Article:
Conference Coverage

Multidisciplinary care needed to address fertility preservation in transgender youth


 

EXPERT ANALYSIS FROM ASRM 2019

– A multidisciplinary approach is needed to care for gender-diverse transgender adolescents interested in fertility preservation, Leena Nahata, MD, said at the annual meeting of the American Society for Reproductive Medicine.

Dr. Leena Nahata

Dr. Leena Nahata

Counseling transgender youth about fertility preservation creates a number of clinical and ethical challenges for pediatric providers, especially in the absence of longitudinal data, said Dr. Nahata, medical director of the fertility and reproductive health program at Nationwide Children’s Hospital, Columbus, Ohio. “We’re trying to counsel these youth and their parents about long-term outcomes of hormone therapies. However, despite the lack of data, not treating them also is not a viable option.”

Another concern among transgender individuals, Dr. Nahata said, is a high risk of mental health issues. Approximately one-third of transgender individuals experience depression, and between one-third and one-half have suicidal ideation or attempted suicide.

“It’s important to realize that these risks are not inevitable,” she said. Support from parents, peers, and social groups; engaging with the health care system; and having access to puberty suppression, gender-affirming hormones, and surgery are protective outcomes for mental health concerns. “It’s because of this that so many of us feel obligated to move on with treatments even in a setting of a lack of data.”

According to 2017 guidelines from the Endocrine Society on gender-dysphoric and gender-incongruent persons, patients can begin gonadotropin-releasing hormone (GnRH) agonists at Tanner Stage 2 of puberty (J Clin Endocrinol Metab. 2017 Nov. doi: 10.1210/jc.2017-01658). Before starting treatment, a mental health provider should confirm gender dysphoria or incongruence, and determine whether the patient has “sufficient mental capacity” to understand the long-term consequences of treatment with gender-affirming hormones such as estrogen and testosterone because the effects are partially irreversible, including a potential loss of fertility. Most pediatric patients will have this ability by 16 years old, but some programs across the country begin treatment between 13.5 years and 14 years of age, said Dr. Nahata. One consideration of beginning GnRH agonists and then moving directly to gender-affirming hormone therapy, there may not be an opportunity to explore fertility preservation.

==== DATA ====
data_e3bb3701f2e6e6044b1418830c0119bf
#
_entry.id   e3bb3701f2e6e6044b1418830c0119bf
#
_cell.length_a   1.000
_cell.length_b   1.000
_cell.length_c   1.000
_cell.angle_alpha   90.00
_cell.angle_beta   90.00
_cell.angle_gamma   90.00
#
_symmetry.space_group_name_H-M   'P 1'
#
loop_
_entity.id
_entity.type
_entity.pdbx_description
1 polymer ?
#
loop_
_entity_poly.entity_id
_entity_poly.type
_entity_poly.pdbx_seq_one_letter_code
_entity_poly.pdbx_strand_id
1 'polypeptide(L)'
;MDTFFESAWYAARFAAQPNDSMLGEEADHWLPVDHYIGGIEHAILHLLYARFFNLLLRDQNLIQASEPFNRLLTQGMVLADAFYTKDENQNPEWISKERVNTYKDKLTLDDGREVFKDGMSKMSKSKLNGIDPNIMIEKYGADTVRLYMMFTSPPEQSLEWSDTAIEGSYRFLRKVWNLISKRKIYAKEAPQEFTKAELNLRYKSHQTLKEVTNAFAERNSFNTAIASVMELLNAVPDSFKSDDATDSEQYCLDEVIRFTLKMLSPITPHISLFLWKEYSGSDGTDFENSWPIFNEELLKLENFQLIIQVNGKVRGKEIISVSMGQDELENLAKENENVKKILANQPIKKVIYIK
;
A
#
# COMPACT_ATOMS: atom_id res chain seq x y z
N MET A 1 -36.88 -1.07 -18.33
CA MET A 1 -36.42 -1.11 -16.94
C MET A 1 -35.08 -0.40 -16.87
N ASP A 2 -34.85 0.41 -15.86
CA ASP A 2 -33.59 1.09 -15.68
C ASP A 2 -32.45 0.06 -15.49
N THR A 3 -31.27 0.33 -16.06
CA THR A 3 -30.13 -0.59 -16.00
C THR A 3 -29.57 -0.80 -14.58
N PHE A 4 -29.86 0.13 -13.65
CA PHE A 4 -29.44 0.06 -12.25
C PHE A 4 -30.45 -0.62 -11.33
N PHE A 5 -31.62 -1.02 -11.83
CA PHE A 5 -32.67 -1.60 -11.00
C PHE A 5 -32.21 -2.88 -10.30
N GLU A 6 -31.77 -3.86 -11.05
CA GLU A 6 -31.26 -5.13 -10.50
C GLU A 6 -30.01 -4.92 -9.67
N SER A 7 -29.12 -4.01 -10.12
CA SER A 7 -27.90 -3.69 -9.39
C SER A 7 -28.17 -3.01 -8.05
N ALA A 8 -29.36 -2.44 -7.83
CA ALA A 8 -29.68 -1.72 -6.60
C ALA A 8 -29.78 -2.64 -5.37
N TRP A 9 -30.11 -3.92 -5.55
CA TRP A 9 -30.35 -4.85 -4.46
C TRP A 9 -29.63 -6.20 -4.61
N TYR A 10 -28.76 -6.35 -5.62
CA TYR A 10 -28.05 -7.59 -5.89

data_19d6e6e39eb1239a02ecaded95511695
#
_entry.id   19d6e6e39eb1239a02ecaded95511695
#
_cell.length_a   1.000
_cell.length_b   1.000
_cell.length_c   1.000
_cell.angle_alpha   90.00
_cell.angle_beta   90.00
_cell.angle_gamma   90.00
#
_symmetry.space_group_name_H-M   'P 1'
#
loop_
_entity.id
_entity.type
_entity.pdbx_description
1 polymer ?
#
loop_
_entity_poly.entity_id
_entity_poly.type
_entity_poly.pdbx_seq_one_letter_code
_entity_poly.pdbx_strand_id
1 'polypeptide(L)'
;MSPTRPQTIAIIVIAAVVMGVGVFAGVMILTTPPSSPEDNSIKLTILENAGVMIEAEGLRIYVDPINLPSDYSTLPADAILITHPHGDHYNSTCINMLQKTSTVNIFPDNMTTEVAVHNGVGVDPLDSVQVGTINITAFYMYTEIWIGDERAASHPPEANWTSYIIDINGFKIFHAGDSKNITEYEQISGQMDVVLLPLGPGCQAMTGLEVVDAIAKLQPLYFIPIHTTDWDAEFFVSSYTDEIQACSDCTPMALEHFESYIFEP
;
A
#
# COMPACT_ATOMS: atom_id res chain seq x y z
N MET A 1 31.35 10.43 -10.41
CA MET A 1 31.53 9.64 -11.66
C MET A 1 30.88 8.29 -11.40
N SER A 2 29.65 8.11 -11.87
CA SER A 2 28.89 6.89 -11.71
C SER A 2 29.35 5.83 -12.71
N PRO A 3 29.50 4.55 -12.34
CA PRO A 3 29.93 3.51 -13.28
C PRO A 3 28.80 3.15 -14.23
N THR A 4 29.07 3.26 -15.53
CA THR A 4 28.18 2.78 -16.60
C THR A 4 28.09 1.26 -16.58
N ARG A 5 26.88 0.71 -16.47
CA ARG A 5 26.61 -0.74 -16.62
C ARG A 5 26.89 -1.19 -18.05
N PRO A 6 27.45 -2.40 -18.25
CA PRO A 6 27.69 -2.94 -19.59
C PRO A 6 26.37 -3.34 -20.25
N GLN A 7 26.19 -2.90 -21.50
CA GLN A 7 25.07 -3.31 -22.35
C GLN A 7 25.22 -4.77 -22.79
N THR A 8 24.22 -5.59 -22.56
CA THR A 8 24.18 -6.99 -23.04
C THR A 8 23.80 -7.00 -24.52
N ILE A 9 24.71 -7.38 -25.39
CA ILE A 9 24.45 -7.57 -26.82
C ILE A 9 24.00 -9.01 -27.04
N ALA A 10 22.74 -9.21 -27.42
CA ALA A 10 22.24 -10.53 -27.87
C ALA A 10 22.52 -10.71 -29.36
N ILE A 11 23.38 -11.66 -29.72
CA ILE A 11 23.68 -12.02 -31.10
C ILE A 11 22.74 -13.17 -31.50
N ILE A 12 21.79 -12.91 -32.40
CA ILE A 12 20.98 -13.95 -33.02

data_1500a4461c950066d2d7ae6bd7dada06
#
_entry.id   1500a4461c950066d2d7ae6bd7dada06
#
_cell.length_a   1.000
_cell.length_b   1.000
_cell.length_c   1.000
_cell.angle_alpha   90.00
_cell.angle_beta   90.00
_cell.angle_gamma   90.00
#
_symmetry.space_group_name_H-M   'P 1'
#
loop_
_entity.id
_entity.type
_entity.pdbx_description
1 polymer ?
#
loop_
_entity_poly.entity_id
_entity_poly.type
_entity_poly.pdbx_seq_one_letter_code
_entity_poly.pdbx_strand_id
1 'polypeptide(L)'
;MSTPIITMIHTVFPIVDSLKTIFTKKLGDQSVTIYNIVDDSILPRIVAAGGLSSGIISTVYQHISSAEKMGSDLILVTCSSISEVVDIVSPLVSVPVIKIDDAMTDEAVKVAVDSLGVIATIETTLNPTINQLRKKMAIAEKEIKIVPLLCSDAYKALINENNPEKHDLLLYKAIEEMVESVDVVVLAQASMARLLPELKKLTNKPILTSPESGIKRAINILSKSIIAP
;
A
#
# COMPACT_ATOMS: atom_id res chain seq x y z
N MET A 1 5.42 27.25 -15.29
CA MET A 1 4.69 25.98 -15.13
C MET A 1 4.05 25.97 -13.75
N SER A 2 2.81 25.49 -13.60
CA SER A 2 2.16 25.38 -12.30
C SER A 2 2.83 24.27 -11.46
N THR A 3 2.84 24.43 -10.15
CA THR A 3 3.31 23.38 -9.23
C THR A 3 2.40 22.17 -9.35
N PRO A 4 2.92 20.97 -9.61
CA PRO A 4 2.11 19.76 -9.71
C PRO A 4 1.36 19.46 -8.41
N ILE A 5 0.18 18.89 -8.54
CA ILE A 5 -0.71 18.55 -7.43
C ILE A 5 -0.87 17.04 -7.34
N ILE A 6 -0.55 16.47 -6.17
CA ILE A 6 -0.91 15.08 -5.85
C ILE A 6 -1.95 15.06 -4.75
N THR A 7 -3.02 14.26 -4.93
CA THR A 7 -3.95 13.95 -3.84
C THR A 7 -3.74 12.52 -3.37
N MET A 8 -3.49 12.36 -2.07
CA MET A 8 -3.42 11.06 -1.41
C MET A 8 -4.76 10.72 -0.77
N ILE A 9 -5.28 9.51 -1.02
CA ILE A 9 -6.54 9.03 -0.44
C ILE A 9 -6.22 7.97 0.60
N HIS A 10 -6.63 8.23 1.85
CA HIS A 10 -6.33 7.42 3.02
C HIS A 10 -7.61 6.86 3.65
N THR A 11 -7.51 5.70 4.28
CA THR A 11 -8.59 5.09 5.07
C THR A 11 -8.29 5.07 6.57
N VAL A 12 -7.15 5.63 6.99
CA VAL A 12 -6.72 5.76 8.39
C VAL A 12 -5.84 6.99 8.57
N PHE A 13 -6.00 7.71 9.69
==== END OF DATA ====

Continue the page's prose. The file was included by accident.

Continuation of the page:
Dr. Nahata acknowledged the data for the long-term effects of testosterone and estrogen on fertility is “murky,” but despite a lack of data, the American Society for Reproductive Medicine released an ethics statement in 2015 affirming that transgender patients “have the same interests as other persons in having children and in accessing fertility services for fertility preservation and reproduction” and pediatric providers “should offer fertility preservation options to individuals before gender transition” (Fertil Steril. 2015 Sep 9. doi: 10.1016/j.fertnstert.2015.08.021).

There also is mixed evidence that transgender individuals take advantage of fertility preservation services, whether offered or not. Two studies from Belgium that surveyed transgender individuals on parenthood preferences found 54% of adult trans men had a desire for children and that 38% of adult trans men and 51% of adult trans women would consider fertility preservation if it was an option. However, Dr. Nahata said a retrospective study from her own group of 50 adolescent trans males and 23 adolescent trans females found 99% of the cohort was counseled on fertility preservation, but only 3% (2 patients) attempted fertility preservation, and both were trans females (J Adolesc Health. 2017 Jul. doi: 10.1016/j.jadohealth.2016.12.012).

Another study examining use of fertility preservation in trans females in the Netherlands by Brik et al. found a much higher use of fertility preservation, with 38% of patients attempting cryopreservation after counseling (J Adolesc Health. 2019 May. doi: 10.1016/j.jadohealth.2018.11.008). “It’s unclear whether this is a regional difference or whether things are actually shifting over a short period of time,” said Dr. Nahata.

Attitudes about fertility preservation among gender-diverse transgender youth also impact its use in this patient population. A survey of transgender youth found less than 40% preferred adoption to biological parenthood, but said their feelings might change as time passes. However, more than half wanted more information on their family-building options. For other transgender youth aged 12-19 years, having children was their “lowest life priority,” compared with having friends, their health, and other issues in their lives, said Dr. Nahata.

In a 24-item survey Dr. Nahata and her team administered to 44 trans nonbinary adolescents, the most common reasons for not seeking fertility preservation were feelings of being too young, not wanting to be a parent or have a biological child, not wanting to delay treatment, and not being able to afford the cost of fertility preservation.

“This just speaks to the complexities of counseling in this population, and the importance of having a multidisciplinary team to see these youth and families to do more comprehensive counseling,” she said.

Dr. Nahata reported no relevant conflicts of interest.

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